Arch + btrfs + timeshift


First off got to thank you for your Arch tutorials. Thanks to your latest video (and a couple of the older ones) I was able to do my first ever successful installation. then re-install, then re-install and re-install.

There is one (main) thing that is still kicking my @ss though, it is the btrfs + Timeshift thing
After partitioning I modified your tutorial a bit and ran mkfs.btrfs /dev/sdb2 for my second partition
Then my home partition I did as you did in ext4, though it is a separate HD in my case
After mounting the second partition I did btrfs subvolume create /mnt/sdb2
Then I continued on pretty much as you did, went on to the desktop environments video and installed KDE

The system runs great
Installed btrfs-progs
Installed yay (another video of yours)
Installed timeshift & backintime and that’s where I get into trouble
I guess my subvolume etiquette wasn’t sufficient as Timeshift tells me that my “selected snapshot device is not a system disk” and “Select btrfs system disk with root subvolume (@)”

I’ve gone hunting the web and all the articles I can find seem to be using the rsync option and glazing over btrfs. Except for one that is very complex, lots of subvolumes and compressions, mounting and unmounting mixed in with a bunch of other things like virtualization and ssh. I tried running just the parts that I though applied, but got stuck half-way-through. I don’t think it is possible to run his playbook once the system is live.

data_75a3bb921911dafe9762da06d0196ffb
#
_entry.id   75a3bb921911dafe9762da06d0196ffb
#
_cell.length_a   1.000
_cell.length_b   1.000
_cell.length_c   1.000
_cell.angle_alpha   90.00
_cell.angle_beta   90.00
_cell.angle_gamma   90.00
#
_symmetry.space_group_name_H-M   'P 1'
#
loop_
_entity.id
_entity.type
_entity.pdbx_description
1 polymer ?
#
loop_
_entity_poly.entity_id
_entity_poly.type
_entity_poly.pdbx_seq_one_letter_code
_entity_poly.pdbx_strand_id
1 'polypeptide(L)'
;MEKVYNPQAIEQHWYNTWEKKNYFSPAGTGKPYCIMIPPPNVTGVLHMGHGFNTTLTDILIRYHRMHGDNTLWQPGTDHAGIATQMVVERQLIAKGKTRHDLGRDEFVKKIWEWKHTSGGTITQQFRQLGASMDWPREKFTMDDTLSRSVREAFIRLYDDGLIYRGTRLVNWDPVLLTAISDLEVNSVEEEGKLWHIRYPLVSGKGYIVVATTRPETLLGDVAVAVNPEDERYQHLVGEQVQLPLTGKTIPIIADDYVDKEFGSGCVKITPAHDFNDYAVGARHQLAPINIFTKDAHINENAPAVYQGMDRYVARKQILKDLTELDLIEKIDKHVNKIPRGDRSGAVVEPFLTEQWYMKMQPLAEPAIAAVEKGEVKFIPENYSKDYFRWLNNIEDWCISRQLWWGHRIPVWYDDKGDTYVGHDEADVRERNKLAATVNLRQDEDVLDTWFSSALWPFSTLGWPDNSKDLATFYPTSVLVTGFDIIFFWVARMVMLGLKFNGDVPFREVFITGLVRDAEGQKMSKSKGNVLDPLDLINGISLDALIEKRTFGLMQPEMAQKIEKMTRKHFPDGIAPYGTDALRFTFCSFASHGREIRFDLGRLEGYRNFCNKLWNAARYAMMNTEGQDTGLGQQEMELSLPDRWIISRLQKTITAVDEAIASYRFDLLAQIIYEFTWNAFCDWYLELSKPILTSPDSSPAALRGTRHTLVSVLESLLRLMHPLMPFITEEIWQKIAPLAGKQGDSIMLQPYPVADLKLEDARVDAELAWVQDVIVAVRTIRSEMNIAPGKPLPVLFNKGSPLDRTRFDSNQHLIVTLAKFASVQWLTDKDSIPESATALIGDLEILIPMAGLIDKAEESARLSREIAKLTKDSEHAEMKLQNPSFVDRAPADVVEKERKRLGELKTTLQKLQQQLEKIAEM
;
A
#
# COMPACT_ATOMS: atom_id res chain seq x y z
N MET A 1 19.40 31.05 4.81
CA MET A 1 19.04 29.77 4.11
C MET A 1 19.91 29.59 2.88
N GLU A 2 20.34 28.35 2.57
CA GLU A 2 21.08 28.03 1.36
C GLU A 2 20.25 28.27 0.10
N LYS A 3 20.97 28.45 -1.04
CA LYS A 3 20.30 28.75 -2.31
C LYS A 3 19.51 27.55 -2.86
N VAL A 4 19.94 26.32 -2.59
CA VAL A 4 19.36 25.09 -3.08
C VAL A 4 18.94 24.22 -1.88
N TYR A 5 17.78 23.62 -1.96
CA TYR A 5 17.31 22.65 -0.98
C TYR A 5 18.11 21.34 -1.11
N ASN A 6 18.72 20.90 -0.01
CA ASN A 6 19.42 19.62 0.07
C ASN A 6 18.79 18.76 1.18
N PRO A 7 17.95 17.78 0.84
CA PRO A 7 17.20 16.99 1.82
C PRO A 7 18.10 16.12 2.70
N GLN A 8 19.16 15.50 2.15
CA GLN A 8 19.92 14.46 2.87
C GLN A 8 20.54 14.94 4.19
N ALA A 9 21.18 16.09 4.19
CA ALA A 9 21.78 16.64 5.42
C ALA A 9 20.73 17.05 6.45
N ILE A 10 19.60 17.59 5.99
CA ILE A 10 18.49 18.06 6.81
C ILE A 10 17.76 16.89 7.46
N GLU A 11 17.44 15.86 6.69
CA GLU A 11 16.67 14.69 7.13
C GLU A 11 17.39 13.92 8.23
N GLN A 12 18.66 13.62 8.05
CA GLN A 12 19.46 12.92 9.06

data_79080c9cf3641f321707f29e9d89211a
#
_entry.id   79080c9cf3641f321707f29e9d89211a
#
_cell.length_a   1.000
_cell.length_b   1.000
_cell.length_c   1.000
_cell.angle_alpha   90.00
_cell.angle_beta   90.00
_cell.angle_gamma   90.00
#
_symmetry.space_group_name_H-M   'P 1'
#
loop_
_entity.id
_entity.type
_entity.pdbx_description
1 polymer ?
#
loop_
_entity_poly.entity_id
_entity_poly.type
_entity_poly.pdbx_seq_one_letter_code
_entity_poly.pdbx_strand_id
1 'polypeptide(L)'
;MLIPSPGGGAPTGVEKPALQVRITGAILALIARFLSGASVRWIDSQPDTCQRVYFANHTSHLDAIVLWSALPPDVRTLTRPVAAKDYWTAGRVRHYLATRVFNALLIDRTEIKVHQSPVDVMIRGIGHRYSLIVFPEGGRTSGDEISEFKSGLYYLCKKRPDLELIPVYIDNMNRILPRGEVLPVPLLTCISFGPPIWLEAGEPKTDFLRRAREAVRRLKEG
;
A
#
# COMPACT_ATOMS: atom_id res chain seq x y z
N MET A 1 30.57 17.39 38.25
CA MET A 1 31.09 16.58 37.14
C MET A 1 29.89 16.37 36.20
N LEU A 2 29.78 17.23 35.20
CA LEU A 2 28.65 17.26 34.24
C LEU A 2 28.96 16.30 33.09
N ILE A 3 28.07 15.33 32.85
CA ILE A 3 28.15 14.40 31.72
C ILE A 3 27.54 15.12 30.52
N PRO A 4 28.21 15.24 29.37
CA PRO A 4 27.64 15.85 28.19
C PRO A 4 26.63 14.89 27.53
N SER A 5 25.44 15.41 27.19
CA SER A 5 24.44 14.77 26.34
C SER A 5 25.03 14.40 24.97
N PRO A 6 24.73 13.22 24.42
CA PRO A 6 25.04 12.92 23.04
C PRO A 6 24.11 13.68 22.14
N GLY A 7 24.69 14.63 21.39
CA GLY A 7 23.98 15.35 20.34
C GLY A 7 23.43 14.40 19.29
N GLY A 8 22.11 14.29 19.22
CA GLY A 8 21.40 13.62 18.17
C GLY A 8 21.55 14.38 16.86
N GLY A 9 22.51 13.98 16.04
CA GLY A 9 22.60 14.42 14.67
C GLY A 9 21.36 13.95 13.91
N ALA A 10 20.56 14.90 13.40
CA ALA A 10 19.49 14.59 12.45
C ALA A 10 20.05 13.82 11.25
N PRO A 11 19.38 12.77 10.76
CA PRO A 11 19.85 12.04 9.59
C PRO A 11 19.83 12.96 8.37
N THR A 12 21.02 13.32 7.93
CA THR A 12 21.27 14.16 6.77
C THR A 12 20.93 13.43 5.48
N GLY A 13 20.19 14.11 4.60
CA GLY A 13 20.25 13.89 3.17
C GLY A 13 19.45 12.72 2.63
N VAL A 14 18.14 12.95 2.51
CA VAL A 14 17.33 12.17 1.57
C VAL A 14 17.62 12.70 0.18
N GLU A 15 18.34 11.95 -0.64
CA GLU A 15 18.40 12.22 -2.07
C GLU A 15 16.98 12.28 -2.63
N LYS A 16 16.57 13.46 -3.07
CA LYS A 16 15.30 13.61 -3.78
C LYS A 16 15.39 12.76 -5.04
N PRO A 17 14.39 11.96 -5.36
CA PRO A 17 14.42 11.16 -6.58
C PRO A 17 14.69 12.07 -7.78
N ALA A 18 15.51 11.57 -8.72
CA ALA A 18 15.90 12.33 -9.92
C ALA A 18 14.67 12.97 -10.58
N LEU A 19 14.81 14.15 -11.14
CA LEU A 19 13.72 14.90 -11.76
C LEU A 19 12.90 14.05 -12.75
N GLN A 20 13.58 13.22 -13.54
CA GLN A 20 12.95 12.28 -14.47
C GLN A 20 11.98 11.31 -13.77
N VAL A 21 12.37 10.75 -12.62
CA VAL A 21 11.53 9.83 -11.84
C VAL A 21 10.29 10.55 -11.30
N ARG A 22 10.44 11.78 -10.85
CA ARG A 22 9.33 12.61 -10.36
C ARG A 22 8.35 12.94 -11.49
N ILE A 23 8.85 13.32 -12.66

I pretty much resigned to the fact that I’m going to have to do another complete re-install since I view backing up as being about the most important task for a computer to do. This time I really want to get it right.

Yours or your forum goers help would be greatly appreciated.

You want something simpler and pre-configured, try Garuda Linux. It is much simpler. I been using it for 4 days already. And It works pretty well.

Links below.
Garuda Linux Download page

1 Like

+1 on this.

Garuda is quite bloated as a distro, but I don’t mind removing what I don’t need. What I really, really love about Garuda, though, is that the base OS with amd or nvidia graphics cards, and vulkan, and lutris/proton, all work out of the box. This combined with the configuration of brtfs and grub-brtfs are all pre-configured, saved a lot of time for me not going to have to learn every configuration detail about how brtfs, snapshots, and grub all work together.

I don’t need to know all of the details, I just need it to work. And, for me, Garuda works great.